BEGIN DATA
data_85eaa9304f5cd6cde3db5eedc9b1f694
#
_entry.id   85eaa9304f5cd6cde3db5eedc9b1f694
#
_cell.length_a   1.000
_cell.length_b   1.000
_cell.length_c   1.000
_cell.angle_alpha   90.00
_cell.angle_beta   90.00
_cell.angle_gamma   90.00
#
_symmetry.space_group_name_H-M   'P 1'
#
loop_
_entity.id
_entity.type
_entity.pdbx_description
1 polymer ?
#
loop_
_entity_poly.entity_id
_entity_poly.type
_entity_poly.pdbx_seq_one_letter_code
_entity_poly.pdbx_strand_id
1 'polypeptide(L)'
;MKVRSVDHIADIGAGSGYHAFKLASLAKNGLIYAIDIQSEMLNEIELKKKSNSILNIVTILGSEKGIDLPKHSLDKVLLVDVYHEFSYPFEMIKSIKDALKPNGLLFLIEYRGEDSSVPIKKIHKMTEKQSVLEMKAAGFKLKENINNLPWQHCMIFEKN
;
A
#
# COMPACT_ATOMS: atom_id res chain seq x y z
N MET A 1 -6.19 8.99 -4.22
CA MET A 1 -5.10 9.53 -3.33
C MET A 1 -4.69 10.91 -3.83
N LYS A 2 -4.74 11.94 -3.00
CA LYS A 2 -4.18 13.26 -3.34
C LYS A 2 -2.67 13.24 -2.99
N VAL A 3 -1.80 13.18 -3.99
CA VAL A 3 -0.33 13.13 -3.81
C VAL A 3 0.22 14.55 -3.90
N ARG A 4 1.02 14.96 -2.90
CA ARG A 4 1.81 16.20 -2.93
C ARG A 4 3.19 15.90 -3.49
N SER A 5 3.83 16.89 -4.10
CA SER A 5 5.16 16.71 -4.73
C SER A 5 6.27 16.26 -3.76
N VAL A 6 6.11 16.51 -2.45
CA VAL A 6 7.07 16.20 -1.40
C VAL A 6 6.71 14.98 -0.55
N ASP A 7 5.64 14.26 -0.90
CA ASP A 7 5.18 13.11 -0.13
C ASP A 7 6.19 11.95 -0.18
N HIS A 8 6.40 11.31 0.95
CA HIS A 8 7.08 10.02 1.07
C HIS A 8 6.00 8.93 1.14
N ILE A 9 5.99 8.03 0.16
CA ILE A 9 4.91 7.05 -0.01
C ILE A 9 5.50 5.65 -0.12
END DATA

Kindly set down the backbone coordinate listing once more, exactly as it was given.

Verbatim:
data_85eaa9304f5cd6cde3db5eedc9b1f694
#
_entry.id   85eaa9304f5cd6cde3db5eedc9b1f694
#
_cell.length_a   1.000
_cell.length_b   1.000
_cell.length_c   1.000
_cell.angle_alpha   90.00
_cell.angle_beta   90.00
_cell.angle_gamma   90.00
#
_symmetry.space_group_name_H-M   'P 1'
#
loop_
_entity.id
_entity.type
_entity.pdbx_description
1 polymer ?
#
loop_
_entity_poly.entity_id
_entity_poly.type
_entity_poly.pdbx_seq_one_letter_code
_entity_poly.pdbx_strand_id
1 'polypeptide(L)'
;MKVRSVDHIADIGAGSGYHAFKLASLAKNGLIYAIDIQSEMLNEIELKKKSNSILNIVTILGSEKGIDLPKHSLDKVLLVDVYHEFSYPFEMIKSIKDALKPNGLLFLIEYRGEDSSVPIKKIHKMTEKQSVLEMKAAGFKLKENINNLPWQHCMIFEKN
;
A
#
# COMPACT_ATOMS: atom_id res chain seq x y z
N MET A 1 -6.19 8.99 -4.22
CA MET A 1 -5.10 9.53 -3.33
C MET A 1 -4.69 10.91 -3.83
N LYS A 2 -4.74 11.94 -3.00
CA LYS A 2 -4.18 13.26 -3.34
C LYS A 2 -2.67 13.24 -2.99
N VAL A 3 -1.80 13.18 -3.99
CA VAL A 3 -0.33 13.13 -3.81
C VAL A 3 0.22 14.55 -3.90
N ARG A 4 1.02 14.96 -2.90
CA ARG A 4 1.81 16.20 -2.93
C ARG A 4 3.19 15.90 -3.49
N SER A 5 3.83 16.89 -4.10
CA SER A 5 5.16 16.71 -4.73
C SER A 5 6.27 16.26 -3.76
N VAL A 6 6.11 16.51 -2.45
CA VAL A 6 7.07 16.20 -1.40
C VAL A 6 6.71 14.98 -0.55
N ASP A 7 5.64 14.26 -0.90
CA ASP A 7 5.18 13.11 -0.13
C ASP A 7 6.19 11.95 -0.18
N HIS A 8 6.40 11.31 0.95
CA HIS A 8 7.08 10.02 1.07
C HIS A 8 6.00 8.93 1.14
N ILE A 9 5.99 8.03 0.16
CA ILE A 9 4.91 7.05 -0.01
C ILE A 9 5.50 5.65 -0.12